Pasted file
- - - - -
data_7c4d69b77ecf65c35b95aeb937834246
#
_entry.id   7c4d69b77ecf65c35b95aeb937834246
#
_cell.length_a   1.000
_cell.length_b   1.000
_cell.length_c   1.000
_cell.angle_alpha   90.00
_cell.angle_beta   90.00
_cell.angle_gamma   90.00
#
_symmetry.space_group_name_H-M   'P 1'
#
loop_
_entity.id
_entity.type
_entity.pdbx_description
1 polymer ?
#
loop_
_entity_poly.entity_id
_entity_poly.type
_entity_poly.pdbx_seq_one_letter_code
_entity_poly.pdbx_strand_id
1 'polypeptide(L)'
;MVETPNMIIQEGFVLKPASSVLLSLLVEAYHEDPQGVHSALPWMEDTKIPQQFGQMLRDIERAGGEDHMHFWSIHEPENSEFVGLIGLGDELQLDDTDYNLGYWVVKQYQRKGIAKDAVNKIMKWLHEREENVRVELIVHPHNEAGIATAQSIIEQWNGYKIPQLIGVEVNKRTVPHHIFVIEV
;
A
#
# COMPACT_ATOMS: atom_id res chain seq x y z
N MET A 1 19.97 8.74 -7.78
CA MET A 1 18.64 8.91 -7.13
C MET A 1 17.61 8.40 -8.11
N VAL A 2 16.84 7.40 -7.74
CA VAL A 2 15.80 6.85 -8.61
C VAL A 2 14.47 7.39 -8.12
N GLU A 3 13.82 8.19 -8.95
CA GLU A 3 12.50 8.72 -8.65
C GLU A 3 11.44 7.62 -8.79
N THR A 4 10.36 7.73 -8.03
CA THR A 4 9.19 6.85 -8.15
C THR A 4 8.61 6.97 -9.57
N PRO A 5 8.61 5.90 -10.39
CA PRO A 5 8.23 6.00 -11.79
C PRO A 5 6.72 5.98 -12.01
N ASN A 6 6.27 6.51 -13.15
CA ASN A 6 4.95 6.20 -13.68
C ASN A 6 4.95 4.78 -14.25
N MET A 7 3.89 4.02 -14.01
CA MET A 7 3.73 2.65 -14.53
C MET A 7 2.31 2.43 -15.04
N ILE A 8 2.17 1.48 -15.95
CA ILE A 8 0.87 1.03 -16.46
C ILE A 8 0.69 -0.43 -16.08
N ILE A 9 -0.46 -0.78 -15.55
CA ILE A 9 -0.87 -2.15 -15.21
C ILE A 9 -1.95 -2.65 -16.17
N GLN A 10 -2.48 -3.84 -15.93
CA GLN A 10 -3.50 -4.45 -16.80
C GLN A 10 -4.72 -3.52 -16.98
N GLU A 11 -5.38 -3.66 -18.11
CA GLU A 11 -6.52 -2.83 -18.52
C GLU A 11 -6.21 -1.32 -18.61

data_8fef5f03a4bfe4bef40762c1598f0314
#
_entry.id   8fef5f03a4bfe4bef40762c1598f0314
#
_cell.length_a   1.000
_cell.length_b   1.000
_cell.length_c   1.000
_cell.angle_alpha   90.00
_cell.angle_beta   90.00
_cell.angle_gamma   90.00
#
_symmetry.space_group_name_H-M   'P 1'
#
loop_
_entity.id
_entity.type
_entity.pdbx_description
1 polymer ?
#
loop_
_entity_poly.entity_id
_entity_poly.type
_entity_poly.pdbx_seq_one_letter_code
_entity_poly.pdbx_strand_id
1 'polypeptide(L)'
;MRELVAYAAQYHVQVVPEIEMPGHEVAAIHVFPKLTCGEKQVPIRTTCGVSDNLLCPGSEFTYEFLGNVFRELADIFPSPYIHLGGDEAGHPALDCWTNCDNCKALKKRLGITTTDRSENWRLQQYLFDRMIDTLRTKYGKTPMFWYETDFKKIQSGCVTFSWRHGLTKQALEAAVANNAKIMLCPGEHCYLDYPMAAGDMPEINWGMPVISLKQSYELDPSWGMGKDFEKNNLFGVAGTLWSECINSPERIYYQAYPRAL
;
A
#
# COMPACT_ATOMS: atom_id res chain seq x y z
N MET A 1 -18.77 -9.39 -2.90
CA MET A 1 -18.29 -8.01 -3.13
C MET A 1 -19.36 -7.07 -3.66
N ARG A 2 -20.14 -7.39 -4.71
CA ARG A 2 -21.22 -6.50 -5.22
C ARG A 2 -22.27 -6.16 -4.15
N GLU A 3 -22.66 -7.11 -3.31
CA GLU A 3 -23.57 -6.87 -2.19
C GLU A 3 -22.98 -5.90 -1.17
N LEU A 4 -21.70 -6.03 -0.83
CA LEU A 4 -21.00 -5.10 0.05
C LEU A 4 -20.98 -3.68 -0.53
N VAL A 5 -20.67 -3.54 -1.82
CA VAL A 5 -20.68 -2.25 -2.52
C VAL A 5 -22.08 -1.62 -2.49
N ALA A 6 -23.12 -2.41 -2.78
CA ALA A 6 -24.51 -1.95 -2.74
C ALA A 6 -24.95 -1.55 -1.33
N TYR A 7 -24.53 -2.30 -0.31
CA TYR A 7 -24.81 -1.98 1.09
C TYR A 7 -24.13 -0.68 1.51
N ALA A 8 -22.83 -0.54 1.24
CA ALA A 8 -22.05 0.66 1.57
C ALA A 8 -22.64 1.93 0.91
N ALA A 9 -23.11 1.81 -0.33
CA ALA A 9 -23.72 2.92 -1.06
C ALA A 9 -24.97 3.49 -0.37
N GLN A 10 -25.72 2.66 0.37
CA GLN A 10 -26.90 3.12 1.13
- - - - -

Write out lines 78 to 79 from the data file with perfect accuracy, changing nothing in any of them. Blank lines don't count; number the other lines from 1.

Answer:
_entity.id
_entity.type